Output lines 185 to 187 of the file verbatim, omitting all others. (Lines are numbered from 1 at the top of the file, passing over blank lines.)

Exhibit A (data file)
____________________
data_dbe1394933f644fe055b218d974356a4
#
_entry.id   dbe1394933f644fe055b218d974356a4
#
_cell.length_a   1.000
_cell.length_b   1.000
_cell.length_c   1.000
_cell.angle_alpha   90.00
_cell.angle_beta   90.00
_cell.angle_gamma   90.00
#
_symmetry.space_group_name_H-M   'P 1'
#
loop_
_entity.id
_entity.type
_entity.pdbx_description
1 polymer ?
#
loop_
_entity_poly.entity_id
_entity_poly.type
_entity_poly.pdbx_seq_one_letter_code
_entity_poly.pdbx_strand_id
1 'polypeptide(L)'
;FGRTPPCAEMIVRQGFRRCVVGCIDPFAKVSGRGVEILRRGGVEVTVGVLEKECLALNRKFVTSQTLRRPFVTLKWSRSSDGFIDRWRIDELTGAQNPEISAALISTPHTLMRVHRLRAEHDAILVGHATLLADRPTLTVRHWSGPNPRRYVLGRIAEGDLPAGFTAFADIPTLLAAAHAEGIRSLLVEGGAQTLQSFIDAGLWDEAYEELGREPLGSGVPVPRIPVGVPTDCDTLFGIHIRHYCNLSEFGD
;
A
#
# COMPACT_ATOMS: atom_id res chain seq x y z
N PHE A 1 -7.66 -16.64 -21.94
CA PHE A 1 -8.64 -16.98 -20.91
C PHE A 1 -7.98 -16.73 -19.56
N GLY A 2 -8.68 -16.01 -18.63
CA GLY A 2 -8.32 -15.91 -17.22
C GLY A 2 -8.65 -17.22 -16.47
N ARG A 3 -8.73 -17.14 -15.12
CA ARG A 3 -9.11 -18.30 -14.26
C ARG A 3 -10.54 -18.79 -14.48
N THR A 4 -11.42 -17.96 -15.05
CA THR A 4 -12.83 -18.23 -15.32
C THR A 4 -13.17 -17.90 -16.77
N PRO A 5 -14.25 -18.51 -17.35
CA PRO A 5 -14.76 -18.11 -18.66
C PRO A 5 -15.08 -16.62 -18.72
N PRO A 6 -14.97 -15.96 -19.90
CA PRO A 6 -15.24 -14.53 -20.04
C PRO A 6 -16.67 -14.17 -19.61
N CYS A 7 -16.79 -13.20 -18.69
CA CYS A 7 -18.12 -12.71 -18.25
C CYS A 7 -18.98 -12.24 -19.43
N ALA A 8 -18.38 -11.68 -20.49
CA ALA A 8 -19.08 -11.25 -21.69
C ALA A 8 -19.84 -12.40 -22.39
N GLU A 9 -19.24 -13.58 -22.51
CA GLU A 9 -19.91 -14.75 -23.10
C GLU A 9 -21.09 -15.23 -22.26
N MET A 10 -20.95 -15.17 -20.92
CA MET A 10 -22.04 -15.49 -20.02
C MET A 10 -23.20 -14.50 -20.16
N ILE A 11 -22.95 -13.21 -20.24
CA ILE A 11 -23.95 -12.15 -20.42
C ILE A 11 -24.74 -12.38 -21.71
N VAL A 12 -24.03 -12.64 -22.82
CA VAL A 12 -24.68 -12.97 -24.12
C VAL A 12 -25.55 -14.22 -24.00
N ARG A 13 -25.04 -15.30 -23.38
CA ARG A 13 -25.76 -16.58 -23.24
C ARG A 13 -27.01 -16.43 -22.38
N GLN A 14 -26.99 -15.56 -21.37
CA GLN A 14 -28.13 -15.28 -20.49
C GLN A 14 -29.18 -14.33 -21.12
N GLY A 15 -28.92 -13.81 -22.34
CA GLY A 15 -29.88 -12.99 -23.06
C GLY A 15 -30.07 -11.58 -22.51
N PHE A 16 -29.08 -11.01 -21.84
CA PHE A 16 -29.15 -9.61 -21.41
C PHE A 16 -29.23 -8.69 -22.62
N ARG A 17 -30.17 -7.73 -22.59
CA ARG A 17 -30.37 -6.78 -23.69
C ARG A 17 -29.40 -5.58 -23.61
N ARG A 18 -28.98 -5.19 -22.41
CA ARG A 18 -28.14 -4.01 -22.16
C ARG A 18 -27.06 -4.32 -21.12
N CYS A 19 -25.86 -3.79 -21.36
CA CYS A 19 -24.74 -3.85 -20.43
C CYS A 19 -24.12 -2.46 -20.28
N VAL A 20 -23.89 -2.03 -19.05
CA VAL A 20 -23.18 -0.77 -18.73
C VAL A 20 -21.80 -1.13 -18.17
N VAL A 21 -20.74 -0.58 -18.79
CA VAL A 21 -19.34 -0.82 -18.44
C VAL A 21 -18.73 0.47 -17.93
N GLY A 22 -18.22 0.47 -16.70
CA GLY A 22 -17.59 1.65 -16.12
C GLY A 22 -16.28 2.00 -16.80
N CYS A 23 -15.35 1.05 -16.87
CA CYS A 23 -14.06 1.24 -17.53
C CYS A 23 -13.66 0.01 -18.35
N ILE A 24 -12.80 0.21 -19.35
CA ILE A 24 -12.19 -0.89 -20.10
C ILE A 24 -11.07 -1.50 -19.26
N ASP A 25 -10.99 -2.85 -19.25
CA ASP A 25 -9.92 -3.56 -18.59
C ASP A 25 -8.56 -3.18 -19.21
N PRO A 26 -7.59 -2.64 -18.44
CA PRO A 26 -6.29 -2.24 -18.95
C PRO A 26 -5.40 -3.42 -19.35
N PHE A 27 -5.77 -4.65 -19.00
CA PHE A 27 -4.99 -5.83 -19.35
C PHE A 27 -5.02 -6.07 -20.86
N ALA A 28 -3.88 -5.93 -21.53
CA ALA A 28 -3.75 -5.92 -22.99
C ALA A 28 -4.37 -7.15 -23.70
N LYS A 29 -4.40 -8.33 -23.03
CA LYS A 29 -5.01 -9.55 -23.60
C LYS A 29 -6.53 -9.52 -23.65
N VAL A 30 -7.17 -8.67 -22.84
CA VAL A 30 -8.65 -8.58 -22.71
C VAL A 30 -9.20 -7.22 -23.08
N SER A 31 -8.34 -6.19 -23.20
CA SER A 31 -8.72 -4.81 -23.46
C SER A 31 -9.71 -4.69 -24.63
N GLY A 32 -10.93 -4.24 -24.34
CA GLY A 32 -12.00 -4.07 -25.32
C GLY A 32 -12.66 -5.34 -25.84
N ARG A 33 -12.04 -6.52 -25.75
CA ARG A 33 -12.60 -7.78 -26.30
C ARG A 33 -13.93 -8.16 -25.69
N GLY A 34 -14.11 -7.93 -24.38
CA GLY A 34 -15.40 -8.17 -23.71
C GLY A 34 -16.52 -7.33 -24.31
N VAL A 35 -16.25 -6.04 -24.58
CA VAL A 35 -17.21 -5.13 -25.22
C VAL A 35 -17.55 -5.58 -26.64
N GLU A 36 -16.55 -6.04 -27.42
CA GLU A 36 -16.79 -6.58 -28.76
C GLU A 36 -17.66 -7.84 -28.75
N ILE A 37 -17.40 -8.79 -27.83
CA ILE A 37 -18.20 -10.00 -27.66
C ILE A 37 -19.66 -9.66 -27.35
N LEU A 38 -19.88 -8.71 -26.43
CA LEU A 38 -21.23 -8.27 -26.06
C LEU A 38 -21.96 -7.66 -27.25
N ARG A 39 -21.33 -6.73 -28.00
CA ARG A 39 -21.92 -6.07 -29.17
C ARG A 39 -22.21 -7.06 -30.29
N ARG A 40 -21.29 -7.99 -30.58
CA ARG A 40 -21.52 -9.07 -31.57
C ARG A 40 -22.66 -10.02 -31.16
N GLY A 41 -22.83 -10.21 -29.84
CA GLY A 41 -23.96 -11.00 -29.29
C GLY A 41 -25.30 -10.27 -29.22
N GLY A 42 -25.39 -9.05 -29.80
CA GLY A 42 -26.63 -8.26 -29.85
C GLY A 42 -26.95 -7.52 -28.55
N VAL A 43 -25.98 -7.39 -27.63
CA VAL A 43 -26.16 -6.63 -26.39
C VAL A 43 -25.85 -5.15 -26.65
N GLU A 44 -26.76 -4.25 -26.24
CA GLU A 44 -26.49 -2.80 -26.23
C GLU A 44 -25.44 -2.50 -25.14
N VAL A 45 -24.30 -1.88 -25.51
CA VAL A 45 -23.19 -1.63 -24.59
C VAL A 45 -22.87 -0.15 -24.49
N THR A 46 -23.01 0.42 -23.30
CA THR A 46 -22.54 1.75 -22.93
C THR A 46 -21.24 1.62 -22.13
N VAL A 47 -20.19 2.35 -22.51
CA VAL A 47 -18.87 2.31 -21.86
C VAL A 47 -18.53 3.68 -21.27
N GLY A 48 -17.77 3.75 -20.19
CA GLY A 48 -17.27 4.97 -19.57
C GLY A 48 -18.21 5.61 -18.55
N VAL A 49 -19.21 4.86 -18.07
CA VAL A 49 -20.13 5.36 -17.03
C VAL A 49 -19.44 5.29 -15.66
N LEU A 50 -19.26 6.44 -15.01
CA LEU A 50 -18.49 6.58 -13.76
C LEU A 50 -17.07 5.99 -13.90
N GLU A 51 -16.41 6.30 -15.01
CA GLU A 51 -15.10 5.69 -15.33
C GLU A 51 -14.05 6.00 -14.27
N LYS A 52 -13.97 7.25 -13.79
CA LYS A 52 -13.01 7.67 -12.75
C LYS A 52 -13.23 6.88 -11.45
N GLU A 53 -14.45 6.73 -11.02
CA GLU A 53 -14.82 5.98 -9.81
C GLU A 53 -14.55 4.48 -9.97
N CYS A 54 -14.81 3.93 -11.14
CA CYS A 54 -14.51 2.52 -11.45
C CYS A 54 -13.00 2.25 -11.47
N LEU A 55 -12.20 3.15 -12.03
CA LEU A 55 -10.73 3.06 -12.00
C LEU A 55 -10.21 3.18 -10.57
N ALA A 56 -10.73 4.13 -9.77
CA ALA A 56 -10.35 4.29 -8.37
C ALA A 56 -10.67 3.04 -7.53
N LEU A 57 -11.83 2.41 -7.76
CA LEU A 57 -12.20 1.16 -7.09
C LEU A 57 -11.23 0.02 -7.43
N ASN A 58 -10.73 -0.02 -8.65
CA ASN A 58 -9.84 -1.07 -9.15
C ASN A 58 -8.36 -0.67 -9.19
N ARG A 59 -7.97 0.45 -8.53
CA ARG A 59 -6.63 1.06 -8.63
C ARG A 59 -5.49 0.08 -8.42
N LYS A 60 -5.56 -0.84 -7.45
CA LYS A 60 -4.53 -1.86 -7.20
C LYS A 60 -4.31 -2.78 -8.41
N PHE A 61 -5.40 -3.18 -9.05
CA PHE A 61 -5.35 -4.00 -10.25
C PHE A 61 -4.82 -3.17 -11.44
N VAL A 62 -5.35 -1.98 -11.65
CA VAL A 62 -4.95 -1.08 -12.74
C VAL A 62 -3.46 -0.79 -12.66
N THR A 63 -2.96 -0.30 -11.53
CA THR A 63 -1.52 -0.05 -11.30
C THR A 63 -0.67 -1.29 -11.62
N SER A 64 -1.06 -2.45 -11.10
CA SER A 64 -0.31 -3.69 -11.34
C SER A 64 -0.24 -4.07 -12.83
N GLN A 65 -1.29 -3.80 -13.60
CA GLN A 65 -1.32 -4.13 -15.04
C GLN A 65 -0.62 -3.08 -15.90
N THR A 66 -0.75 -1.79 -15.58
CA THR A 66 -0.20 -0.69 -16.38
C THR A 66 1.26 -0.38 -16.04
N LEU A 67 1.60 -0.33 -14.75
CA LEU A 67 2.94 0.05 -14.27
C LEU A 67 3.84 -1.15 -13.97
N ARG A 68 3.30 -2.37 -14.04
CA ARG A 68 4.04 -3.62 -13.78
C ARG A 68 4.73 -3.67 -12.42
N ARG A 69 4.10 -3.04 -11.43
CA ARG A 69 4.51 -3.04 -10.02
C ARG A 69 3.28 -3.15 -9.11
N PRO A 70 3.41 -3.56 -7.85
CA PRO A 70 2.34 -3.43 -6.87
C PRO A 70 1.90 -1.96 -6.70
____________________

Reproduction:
CA LYS A 52 -13.01 7.67 -12.75
C LYS A 52 -13.23 6.88 -11.45
N GLU A 53 -14.45 6.73 -11.02